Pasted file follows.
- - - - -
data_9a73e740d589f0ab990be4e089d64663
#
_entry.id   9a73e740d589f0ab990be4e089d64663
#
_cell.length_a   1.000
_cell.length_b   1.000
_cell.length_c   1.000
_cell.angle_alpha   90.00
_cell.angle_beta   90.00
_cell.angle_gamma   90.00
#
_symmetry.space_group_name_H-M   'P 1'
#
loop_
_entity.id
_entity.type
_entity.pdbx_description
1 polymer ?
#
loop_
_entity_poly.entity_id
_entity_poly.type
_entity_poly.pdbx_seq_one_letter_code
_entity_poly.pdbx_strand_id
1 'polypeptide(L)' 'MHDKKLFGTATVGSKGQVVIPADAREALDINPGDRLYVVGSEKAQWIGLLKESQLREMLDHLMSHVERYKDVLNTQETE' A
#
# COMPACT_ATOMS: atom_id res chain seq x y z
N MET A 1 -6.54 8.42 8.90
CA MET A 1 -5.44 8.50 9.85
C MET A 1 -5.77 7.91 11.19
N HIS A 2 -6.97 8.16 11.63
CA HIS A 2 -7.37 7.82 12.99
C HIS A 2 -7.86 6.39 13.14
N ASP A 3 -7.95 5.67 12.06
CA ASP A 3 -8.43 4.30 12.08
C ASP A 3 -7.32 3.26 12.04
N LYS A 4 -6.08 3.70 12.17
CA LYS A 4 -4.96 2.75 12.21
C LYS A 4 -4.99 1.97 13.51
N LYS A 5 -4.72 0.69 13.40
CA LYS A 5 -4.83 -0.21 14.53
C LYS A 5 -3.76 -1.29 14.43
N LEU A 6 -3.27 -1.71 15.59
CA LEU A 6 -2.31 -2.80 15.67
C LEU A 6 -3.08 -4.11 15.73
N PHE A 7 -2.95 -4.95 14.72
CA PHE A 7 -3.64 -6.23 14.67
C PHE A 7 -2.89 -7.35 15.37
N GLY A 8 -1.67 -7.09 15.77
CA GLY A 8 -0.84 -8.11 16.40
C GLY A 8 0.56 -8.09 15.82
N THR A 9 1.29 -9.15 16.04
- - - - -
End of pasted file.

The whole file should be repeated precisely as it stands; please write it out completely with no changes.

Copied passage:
data_9a73e740d589f0ab990be4e089d64663
#
_entry.id   9a73e740d589f0ab990be4e089d64663
#
_cell.length_a   1.000
_cell.length_b   1.000
_cell.length_c   1.000
_cell.angle_alpha   90.00
_cell.angle_beta   90.00
_cell.angle_gamma   90.00
#
_symmetry.space_group_name_H-M   'P 1'
#
loop_
_entity.id
_entity.type
_entity.pdbx_description
1 polymer ?
#
loop_
_entity_poly.entity_id
_entity_poly.type
_entity_poly.pdbx_seq_one_letter_code
_entity_poly.pdbx_strand_id
1 'polypeptide(L)' 'MHDKKLFGTATVGSKGQVVIPADAREALDINPGDRLYVVGSEKAQWIGLLKESQLREMLDHLMSHVERYKDVLNTQETE' A
#
# COMPACT_ATOMS: atom_id res chain seq x y z
N MET A 1 -6.54 8.42 8.90
CA MET A 1 -5.44 8.50 9.85
C MET A 1 -5.77 7.91 11.19
N HIS A 2 -6.97 8.16 11.63
CA HIS A 2 -7.37 7.82 12.99
C HIS A 2 -7.86 6.39 13.14
N ASP A 3 -7.95 5.67 12.06
CA ASP A 3 -8.43 4.30 12.08
C ASP A 3 -7.32 3.26 12.04
N LYS A 4 -6.08 3.70 12.17
CA LYS A 4 -4.96 2.75 12.21
C LYS A 4 -4.99 1.97 13.51
N LYS A 5 -4.72 0.69 13.40
CA LYS A 5 -4.83 -0.21 14.53
C LYS A 5 -3.76 -1.29 14.43
N LEU A 6 -3.27 -1.71 15.59
CA LEU A 6 -2.31 -2.80 15.67
C LEU A 6 -3.08 -4.11 15.73
N PHE A 7 -2.95 -4.95 14.72
CA PHE A 7 -3.64 -6.23 14.67
C PHE A 7 -2.89 -7.35 15.37
N GLY A 8 -1.67 -7.09 15.77
CA GLY A 8 -0.84 -8.11 16.40
C GLY A 8 0.56 -8.09 15.82
N THR A 9 1.29 -9.15 16.04